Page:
Instead of focusing solely on outcomes, we could also look at the policymaking process itself. Did national leaders select their goals based on solid evidence and careful reasoning, or did they pursue risky or irresponsible policies based on myths, misplaced analogies, or gut instincts? Were alternative courses of action thoroughly explored, and the merits of different options openly debated? Did the people in charge have a "Plan B" to turn to when their initial efforts went awry, or did they blindly assume that everything would go their way? Were policy choices based on clear-eyed analysis of the best available information, or on questionable data, dubious reasoning, and wishful thinking? Did a well-conceived policy fail because opponents turned out to be extremely clever and/or lucky, or did failure emerge from multiple self-inflicted wounds? Once decisions were made, were they carried out as intended or derailed by bureaucratic incompetence? This approach allows us to look beyond "success" or "failure" and decide whether the outcomes we observe reflect skill or mere dumb luck.

Lastly, because no country's foreign policy is ever 100 percent successful, we can also judge the quality of a nation's foreign policymakers by examining how well they learn and adapt over time. When failures occurred, did politicians, their advisors, and the public at large draw the right lessons and make intelligent adjustments, or did the country tend to repeat the same mistakes over and over? Were successful policymakers rewarded for their accomplishments while the architects of disaster were held accountable, or did the same people keep making the same mistakes and getting the same bleak results?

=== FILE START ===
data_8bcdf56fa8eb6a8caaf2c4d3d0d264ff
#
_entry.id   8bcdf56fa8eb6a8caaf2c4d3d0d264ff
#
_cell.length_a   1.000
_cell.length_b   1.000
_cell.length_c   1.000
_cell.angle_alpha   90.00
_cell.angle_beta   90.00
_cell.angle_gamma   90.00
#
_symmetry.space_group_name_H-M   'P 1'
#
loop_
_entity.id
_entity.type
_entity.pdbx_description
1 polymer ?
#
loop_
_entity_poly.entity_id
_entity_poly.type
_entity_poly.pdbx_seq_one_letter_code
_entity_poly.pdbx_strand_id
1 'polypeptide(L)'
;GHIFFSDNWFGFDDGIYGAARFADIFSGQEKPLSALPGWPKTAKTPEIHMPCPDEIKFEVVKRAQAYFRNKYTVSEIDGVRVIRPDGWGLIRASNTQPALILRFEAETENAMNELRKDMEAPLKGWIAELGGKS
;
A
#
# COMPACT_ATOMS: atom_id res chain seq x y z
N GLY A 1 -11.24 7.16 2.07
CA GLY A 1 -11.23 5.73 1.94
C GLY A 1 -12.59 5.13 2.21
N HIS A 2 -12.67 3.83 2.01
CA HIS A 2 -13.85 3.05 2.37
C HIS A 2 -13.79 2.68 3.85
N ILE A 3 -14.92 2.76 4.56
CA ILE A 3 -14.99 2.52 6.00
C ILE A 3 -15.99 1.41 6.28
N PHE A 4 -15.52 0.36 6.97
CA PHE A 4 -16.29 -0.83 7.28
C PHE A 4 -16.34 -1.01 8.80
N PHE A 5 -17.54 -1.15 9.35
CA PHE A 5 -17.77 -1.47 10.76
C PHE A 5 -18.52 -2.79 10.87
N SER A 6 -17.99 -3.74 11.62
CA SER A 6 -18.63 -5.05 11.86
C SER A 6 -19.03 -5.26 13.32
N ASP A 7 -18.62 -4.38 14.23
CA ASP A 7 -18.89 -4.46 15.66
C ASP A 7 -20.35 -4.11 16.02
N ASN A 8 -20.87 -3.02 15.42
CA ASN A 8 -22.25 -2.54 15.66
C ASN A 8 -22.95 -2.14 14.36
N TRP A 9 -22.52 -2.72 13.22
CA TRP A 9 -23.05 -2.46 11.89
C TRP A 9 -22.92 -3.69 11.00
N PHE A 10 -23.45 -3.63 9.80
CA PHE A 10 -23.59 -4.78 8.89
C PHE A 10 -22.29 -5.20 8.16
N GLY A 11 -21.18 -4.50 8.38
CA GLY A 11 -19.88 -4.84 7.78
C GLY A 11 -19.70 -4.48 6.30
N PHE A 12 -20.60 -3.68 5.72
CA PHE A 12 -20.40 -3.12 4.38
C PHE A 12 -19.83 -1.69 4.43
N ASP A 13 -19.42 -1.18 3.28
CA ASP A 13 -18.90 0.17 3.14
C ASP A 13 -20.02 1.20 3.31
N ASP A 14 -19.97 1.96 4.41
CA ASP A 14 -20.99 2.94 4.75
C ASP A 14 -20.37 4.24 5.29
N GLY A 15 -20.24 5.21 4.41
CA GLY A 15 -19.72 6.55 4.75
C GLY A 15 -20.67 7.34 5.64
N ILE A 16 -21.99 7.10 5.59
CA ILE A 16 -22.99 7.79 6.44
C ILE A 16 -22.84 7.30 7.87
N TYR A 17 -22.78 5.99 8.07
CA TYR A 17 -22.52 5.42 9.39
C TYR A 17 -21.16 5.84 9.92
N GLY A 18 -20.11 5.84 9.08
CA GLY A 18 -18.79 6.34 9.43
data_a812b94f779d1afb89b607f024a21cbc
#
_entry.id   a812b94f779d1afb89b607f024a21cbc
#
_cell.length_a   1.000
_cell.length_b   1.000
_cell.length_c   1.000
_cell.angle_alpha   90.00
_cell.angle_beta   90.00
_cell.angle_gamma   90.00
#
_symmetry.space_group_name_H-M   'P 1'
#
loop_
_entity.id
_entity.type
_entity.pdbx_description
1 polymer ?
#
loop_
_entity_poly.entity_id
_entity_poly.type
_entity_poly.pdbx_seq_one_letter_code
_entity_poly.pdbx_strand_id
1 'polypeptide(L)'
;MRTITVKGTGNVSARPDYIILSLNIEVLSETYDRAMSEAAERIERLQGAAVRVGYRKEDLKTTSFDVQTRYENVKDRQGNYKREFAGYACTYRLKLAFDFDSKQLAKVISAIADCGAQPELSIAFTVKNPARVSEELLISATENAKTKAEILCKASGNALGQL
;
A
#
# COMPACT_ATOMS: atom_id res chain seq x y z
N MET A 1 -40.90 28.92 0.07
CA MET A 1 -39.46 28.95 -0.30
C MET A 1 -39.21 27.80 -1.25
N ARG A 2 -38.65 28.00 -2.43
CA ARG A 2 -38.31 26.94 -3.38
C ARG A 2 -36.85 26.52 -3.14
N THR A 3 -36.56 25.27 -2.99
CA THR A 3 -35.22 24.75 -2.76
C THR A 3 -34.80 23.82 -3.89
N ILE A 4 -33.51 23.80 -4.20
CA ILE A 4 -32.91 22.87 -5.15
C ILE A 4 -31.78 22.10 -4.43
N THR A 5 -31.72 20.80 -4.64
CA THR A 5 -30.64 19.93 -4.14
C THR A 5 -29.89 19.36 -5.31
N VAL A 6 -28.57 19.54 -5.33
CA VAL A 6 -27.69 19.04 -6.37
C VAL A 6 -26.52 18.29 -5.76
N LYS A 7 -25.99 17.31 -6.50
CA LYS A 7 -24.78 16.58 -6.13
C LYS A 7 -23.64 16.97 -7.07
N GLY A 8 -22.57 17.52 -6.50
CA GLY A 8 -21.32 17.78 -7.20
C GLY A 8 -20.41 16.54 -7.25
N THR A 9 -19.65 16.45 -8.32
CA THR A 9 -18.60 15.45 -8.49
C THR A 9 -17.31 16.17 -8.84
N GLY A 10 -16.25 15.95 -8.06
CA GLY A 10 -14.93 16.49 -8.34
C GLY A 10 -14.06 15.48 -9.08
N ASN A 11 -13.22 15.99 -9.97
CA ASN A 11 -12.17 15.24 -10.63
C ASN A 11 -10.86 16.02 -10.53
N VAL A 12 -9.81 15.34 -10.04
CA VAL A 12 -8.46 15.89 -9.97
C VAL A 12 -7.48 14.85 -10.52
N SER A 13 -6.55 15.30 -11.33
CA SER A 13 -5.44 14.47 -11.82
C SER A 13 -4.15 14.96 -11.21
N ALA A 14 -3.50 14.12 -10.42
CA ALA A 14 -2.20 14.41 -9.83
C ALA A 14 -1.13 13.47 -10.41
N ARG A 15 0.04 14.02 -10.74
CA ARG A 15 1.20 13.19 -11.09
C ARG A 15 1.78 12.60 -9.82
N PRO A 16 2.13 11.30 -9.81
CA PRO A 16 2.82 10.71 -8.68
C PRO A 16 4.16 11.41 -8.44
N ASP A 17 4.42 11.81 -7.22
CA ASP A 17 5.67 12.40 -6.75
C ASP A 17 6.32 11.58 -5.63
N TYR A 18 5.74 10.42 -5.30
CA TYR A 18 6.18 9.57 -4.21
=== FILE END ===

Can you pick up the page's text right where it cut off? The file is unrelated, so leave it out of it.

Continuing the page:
Unfortunately, there is no precise algorithm or formula for judging foreign policy "success," which is one reason why political rivals can wage endless partisan warfare over these issues. The problem is even more pronounced for a mostly invulnerable great power such as the United States, simply because so much of what it does in international affairs has no direct or immediate impact on the lives of most Americans back home. If the United States mishandles the violence in South Sudan, most Americans won't notice or care. A truly colossal failure like the invasion of Iraq eventually registers, but even there the impact is somewhat muted.

So how are we to judge U.S. foreign policy, or the foreign policy of any other country? Here's a rough guide, subject to revision.

First and foremost, a country's foreign policy should help secure the nation against external threats. In the broadest sense, governments engage with each other in the hope of isolating, deterring, defeating, or in some other way reducing external dangers, and states use a variety of tools -- diplomacy, military and economic instruments, etc. -- to pursue this basic goal.